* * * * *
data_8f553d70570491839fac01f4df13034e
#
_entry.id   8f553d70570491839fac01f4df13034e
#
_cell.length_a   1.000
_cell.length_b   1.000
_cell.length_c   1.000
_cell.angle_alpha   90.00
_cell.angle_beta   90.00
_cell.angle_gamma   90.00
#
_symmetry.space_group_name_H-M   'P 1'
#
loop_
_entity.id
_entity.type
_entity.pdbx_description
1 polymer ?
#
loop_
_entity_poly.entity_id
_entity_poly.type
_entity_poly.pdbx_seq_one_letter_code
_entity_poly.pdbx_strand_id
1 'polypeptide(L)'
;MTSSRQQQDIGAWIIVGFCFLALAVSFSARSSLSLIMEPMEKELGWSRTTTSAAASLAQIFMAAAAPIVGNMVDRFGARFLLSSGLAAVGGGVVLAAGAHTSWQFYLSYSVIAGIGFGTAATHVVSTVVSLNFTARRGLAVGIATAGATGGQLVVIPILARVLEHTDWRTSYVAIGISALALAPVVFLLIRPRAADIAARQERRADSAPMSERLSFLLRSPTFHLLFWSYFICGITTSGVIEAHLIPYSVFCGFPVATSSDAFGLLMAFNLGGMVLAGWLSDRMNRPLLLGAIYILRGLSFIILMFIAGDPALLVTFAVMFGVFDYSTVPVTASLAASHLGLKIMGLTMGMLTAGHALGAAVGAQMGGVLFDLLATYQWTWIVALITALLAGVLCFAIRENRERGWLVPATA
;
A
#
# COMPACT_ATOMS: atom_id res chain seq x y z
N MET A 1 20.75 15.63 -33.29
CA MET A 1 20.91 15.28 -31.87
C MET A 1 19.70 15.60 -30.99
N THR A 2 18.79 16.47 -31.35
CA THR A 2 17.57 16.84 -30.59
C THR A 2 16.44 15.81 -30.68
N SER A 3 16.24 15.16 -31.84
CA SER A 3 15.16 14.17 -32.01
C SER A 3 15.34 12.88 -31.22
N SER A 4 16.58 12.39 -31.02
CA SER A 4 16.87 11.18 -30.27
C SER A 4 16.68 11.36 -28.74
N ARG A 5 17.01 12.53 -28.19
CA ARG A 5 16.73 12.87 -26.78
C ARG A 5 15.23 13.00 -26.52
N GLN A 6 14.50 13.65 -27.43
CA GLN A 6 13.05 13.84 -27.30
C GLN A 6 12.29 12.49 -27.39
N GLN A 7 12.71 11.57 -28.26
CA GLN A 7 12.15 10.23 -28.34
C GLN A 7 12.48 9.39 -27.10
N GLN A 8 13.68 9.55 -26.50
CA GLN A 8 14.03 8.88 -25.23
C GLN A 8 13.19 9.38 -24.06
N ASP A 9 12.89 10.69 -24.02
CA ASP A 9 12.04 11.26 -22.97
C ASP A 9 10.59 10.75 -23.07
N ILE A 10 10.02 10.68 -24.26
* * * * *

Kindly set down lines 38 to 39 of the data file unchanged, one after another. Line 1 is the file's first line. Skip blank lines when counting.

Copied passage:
CA SER A 3 15.16 14.17 -32.01
C SER A 3 15.34 12.88 -31.22